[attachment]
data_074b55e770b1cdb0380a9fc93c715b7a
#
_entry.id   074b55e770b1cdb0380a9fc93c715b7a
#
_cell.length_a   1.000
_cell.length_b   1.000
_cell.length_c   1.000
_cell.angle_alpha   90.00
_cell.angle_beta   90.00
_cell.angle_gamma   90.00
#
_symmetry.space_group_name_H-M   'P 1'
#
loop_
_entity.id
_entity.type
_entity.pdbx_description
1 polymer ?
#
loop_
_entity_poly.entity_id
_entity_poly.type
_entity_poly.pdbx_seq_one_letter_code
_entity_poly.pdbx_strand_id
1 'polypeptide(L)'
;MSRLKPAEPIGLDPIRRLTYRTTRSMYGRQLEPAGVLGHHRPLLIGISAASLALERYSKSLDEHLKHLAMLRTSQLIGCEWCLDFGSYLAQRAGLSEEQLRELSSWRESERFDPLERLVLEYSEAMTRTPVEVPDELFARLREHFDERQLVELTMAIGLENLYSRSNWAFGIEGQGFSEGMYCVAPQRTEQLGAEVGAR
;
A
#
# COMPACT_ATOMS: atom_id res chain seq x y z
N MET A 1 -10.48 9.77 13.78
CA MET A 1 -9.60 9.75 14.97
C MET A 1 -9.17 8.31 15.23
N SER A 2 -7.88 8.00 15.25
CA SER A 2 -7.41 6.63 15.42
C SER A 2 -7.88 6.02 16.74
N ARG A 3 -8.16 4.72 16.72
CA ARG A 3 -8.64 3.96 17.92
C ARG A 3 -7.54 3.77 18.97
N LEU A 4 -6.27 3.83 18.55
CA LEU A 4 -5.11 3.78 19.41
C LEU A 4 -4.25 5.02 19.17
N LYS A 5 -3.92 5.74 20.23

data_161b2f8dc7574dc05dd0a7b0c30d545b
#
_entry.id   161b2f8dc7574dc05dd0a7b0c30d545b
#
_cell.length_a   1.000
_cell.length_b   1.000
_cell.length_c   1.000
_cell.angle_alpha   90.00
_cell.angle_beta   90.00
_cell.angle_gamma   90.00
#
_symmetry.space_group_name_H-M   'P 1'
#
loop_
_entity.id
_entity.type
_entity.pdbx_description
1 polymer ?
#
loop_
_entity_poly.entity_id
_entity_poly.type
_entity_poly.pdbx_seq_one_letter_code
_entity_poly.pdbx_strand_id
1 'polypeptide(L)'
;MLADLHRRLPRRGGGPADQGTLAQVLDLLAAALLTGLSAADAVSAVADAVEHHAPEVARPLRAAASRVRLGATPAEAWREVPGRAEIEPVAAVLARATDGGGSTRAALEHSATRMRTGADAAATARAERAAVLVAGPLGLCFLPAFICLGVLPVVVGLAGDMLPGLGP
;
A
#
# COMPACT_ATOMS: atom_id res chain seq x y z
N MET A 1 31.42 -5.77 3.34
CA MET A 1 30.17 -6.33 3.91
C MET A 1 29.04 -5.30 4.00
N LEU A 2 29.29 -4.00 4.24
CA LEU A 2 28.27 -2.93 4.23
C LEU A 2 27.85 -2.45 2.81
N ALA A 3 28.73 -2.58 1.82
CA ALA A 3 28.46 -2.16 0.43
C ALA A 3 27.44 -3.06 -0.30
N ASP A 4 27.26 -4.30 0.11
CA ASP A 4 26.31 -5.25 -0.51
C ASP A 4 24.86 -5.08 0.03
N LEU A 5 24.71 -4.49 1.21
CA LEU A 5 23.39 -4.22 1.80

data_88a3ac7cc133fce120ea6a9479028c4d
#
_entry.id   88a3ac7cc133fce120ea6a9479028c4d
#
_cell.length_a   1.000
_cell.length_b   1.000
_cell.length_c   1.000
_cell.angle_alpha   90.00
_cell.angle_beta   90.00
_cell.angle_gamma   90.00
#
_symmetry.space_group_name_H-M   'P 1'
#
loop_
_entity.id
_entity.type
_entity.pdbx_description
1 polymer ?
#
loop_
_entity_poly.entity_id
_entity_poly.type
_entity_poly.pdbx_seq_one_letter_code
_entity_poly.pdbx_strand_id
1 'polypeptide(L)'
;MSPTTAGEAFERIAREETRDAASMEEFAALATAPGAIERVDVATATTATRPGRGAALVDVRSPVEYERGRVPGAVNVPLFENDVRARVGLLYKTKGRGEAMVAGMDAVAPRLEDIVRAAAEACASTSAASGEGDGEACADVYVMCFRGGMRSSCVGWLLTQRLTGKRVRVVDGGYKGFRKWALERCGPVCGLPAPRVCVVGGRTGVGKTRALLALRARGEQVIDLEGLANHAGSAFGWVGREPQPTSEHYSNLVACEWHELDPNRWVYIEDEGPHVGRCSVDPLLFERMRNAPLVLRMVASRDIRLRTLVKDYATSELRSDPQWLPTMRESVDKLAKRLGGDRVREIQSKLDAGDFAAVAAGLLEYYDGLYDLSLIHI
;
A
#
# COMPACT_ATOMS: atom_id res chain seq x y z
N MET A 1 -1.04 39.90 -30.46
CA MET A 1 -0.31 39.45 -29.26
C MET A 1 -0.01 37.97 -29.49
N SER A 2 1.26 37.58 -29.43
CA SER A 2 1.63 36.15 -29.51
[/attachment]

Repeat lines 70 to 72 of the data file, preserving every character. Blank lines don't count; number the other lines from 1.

;
A
#